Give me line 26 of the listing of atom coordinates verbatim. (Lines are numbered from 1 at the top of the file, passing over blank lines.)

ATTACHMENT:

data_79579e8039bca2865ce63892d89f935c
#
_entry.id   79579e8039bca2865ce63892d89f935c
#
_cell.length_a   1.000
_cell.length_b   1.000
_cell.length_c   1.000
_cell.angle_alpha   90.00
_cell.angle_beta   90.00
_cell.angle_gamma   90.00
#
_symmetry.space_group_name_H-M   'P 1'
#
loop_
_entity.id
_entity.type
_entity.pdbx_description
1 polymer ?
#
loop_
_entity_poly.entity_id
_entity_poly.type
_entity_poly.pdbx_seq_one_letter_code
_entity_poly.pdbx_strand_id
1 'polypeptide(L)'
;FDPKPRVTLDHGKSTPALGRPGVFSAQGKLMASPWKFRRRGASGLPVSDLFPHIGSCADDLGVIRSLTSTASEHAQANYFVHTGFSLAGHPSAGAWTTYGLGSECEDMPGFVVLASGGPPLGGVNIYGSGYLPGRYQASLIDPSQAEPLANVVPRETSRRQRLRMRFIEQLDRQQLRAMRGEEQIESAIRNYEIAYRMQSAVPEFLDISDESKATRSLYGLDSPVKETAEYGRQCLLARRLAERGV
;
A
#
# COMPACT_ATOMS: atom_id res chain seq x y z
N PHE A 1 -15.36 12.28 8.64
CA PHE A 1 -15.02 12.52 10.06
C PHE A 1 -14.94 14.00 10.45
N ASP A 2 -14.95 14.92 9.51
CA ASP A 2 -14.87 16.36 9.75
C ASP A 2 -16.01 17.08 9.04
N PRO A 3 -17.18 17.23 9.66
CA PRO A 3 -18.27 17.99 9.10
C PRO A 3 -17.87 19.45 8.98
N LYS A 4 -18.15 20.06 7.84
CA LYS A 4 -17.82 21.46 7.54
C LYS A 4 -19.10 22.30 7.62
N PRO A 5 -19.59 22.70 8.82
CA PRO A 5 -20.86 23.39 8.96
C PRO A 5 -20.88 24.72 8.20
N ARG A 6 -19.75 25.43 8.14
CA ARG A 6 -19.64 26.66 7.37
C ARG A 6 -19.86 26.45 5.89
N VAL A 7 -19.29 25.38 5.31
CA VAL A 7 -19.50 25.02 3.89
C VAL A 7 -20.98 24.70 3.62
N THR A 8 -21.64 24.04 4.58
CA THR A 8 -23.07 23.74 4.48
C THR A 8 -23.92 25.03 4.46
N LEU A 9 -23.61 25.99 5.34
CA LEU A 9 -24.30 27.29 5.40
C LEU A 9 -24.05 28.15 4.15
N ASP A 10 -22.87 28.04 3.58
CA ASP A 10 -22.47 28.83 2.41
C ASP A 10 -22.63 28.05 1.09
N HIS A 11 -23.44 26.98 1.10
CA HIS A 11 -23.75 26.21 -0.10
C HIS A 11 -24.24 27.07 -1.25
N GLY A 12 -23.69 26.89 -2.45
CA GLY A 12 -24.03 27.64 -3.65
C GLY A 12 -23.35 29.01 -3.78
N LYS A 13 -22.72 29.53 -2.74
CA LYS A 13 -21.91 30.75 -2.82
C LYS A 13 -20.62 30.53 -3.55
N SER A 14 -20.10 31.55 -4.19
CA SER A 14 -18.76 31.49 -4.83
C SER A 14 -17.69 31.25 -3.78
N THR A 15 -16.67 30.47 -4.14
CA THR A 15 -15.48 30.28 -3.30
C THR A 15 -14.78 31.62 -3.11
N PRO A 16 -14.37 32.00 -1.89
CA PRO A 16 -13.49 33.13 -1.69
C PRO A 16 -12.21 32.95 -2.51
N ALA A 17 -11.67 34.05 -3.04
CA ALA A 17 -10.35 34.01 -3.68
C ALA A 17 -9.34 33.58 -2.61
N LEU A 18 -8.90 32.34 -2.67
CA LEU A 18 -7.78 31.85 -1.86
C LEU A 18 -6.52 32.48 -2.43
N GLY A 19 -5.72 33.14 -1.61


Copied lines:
;FDPKPRVTLDHGKSTPALGRPGVFSAQGKLMASPWKFRRRGASGLPVSDLFPHIGSCADDLGVIRSLTSTASEHAQANYFVHTGFSLAGHPSAGAWTTYGLGSECEDMPGFVVLASGGPPLGGVNIYGSGYLPGRYQASLIDPSQAEPLANVVPRETSRRQRLRMRFIEQLDRQQLRAMRGEEQIESAIRNYEIAYRMQSAVPEFLDISDESKATRSLYGLDSPVKETAEYGRQCLLARRLAERGV